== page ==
In the two situations, the astronauts feel "weightless" and are "floating" in the same way. However the two situations are very much different in terms of forces and acceleration. How can we explain that?
Welcome to SE, and excellent first question!
Your question is very much along the lines of what led Einstein to the equivalence principle, except that there were not any astronauts or space stations in his day, so his feat of imagination was all the more impressive. What he and you realized is that, on a small scale like inside the ISS, the force of gravity is indistinguishable from an inertial force (also called a fictitious force or a pseudo force) that arises from using a non-inertial reference frame.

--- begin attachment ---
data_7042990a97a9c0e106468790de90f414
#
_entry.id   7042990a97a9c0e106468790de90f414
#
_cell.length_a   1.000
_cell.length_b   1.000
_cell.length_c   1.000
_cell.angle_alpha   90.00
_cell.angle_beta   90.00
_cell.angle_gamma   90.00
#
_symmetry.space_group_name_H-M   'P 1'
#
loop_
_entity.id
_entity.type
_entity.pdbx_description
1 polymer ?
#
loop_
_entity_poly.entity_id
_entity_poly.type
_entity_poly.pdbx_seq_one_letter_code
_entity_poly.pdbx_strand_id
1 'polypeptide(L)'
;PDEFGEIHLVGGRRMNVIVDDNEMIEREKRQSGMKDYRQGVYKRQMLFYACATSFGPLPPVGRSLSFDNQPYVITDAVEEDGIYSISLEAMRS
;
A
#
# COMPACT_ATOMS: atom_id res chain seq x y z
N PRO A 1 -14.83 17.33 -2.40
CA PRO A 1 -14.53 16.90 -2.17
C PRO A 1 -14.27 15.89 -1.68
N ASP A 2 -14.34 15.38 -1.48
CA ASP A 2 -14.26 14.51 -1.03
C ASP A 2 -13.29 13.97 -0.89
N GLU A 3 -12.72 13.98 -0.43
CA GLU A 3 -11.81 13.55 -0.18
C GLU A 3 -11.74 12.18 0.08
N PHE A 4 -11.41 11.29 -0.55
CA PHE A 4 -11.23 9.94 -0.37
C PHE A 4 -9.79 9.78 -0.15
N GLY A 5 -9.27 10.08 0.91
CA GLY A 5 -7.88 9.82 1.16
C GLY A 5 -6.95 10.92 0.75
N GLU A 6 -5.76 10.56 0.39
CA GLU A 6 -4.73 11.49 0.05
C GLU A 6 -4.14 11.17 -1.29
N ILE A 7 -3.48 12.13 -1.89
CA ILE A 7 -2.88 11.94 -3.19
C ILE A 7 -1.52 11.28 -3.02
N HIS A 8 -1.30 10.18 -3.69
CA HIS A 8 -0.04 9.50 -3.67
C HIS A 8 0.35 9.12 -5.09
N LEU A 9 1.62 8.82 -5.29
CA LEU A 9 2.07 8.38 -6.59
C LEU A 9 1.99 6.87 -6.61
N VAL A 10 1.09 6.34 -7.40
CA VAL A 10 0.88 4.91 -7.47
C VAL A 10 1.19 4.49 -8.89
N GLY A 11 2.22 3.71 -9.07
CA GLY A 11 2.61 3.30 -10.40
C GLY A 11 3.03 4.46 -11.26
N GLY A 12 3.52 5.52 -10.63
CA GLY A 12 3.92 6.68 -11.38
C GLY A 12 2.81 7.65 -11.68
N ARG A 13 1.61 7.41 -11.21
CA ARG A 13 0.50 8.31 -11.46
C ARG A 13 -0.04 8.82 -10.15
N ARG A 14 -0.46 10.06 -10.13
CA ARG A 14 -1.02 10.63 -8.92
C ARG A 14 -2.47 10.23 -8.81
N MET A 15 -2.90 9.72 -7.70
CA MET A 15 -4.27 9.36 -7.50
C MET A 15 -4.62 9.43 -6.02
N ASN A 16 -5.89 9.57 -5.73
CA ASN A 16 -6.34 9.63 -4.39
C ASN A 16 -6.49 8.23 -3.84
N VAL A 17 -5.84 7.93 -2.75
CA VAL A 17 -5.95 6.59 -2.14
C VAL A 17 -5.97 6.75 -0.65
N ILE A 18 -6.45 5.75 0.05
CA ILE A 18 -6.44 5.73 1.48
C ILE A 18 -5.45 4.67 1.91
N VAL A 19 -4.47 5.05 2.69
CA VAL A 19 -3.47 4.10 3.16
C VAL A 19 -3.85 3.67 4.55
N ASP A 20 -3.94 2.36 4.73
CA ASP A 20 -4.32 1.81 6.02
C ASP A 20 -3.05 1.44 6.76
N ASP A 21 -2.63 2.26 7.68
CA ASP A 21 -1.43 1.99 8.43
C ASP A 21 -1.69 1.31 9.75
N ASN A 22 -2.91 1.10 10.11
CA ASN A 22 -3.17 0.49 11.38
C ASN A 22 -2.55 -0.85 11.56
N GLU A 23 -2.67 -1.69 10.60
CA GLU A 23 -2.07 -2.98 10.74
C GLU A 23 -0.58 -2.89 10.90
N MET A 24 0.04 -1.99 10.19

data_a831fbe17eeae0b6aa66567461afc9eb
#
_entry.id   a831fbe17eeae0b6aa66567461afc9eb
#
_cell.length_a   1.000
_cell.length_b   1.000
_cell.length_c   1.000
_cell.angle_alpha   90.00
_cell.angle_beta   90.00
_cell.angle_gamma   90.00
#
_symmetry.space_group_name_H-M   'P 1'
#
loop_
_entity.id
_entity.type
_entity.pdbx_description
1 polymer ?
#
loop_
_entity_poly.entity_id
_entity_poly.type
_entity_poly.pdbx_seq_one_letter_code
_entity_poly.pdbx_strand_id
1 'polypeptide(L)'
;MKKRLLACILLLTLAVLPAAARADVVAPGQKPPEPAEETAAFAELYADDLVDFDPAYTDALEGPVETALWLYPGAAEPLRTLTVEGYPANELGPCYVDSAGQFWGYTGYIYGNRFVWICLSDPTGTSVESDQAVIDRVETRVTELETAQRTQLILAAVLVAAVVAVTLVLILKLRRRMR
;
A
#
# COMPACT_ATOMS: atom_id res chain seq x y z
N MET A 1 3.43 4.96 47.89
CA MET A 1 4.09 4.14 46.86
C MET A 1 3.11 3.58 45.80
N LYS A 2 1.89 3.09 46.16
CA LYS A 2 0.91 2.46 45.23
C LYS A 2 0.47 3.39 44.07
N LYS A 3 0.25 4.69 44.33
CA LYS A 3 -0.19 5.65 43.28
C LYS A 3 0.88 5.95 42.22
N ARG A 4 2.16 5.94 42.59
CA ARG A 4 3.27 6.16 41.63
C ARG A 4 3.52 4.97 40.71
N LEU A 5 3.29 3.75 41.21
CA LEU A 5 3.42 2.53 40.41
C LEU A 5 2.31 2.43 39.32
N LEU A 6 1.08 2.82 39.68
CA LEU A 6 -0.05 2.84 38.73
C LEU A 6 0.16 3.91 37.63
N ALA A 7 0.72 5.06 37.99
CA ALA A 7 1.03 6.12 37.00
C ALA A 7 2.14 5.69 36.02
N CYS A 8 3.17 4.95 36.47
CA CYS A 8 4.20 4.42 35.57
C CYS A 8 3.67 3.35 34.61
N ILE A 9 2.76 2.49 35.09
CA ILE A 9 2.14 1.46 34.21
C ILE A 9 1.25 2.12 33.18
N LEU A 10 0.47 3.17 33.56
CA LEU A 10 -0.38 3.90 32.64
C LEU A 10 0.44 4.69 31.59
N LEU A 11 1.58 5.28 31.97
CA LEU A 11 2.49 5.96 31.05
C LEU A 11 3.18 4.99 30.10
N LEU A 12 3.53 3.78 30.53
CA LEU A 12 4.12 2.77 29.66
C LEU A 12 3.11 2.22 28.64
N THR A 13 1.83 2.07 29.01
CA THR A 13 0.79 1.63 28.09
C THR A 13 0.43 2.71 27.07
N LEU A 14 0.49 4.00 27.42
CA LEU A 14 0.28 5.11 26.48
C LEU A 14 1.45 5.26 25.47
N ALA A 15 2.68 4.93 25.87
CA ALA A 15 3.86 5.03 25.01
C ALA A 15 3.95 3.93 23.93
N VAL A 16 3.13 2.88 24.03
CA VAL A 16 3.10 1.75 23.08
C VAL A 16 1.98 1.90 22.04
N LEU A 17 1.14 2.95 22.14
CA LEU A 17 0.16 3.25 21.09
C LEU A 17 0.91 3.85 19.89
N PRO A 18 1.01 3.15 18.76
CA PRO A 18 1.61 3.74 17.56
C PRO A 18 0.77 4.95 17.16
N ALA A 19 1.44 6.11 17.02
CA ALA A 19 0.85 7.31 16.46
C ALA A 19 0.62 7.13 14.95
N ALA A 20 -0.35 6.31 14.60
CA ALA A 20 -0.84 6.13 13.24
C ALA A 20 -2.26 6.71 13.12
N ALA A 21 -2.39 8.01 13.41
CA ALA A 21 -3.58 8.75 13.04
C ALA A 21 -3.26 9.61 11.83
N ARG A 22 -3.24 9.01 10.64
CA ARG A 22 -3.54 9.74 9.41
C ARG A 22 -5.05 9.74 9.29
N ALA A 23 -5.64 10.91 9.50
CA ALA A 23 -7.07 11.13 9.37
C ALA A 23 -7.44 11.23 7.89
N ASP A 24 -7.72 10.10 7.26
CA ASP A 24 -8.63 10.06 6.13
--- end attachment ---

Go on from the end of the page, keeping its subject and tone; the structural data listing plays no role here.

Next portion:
That implies that an inertial frame is one that is in free fall. There is no experiment that the astronauts can perform entirely onboard (meaning without getting information from outside) that will distinguish the two situations. Taking this idea seriously leads to general relativity.
Basically, gravitational forces and inertial forces share the following properties:
- they are proportional to mass
- they can be removed through choice of reference frame
- they cannot be detected with an accelerometer
In particular, the third property explains the astronauts inability to distinguish the two situations. Physical sensations that are normally associated with gravity are, upon closer analysis, actually due to some other force. Like the contact force from the floor or a chair.